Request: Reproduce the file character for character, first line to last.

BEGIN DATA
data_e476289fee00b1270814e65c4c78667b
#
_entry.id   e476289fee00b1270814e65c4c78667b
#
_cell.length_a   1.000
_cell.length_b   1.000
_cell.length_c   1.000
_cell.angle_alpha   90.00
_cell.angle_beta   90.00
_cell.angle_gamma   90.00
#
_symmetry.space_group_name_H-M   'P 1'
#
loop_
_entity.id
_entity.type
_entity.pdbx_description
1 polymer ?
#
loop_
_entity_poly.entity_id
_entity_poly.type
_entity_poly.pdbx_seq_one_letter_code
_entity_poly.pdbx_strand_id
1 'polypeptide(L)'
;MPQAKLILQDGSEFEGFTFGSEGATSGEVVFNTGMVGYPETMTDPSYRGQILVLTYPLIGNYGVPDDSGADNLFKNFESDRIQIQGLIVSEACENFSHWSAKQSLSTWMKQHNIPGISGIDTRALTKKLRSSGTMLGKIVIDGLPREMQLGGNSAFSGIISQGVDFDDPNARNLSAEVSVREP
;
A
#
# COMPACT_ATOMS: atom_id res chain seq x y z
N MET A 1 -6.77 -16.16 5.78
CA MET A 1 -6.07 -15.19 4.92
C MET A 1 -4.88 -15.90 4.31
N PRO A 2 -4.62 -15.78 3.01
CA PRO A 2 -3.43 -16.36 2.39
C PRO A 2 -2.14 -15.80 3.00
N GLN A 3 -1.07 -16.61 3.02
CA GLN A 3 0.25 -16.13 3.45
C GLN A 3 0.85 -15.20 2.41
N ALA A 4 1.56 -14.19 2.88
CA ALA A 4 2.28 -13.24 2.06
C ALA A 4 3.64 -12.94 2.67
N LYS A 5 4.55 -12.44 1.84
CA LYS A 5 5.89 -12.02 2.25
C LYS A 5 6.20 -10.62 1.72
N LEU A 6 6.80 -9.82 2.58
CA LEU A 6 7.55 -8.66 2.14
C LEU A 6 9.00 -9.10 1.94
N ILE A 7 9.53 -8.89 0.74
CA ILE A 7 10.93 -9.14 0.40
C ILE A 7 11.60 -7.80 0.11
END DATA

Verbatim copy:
data_e476289fee00b1270814e65c4c78667b
#
_entry.id   e476289fee00b1270814e65c4c78667b
#
_cell.length_a   1.000
_cell.length_b   1.000
_cell.length_c   1.000
_cell.angle_alpha   90.00
_cell.angle_beta   90.00
_cell.angle_gamma   90.00
#
_symmetry.space_group_name_H-M   'P 1'
#
loop_
_entity.id
_entity.type
_entity.pdbx_description
1 polymer ?
#
loop_
_entity_poly.entity_id
_entity_poly.type
_entity_poly.pdbx_seq_one_letter_code
_entity_poly.pdbx_strand_id
1 'polypeptide(L)'
;MPQAKLILQDGSEFEGFTFGSEGATSGEVVFNTGMVGYPETMTDPSYRGQILVLTYPLIGNYGVPDDSGADNLFKNFESDRIQIQGLIVSEACENFSHWSAKQSLSTWMKQHNIPGISGIDTRALTKKLRSSGTMLGKIVIDGLPREMQLGGNSAFSGIISQGVDFDDPNARNLSAEVSVREP
;
A
#
# COMPACT_ATOMS: atom_id res chain seq x y z
N MET A 1 -6.77 -16.16 5.78
CA MET A 1 -6.07 -15.19 4.92
C MET A 1 -4.88 -15.90 4.31
N PRO A 2 -4.62 -15.78 3.01
CA PRO A 2 -3.43 -16.36 2.39
C PRO A 2 -2.14 -15.80 3.00
N GLN A 3 -1.07 -16.61 3.02
CA GLN A 3 0.25 -16.13 3.45
C GLN A 3 0.85 -15.20 2.41
N ALA A 4 1.56 -14.19 2.88
CA ALA A 4 2.28 -13.24 2.06
C ALA A 4 3.64 -12.94 2.67
N LYS A 5 4.55 -12.44 1.84
CA LYS A 5 5.89 -12.02 2.25
C LYS A 5 6.20 -10.62 1.72
N LEU A 6 6.80 -9.82 2.58
CA LEU A 6 7.55 -8.66 2.14
C LEU A 6 9.00 -9.10 1.94
N ILE A 7 9.53 -8.89 0.74
CA ILE A 7 10.93 -9.14 0.40
C ILE A 7 11.60 -7.80 0.11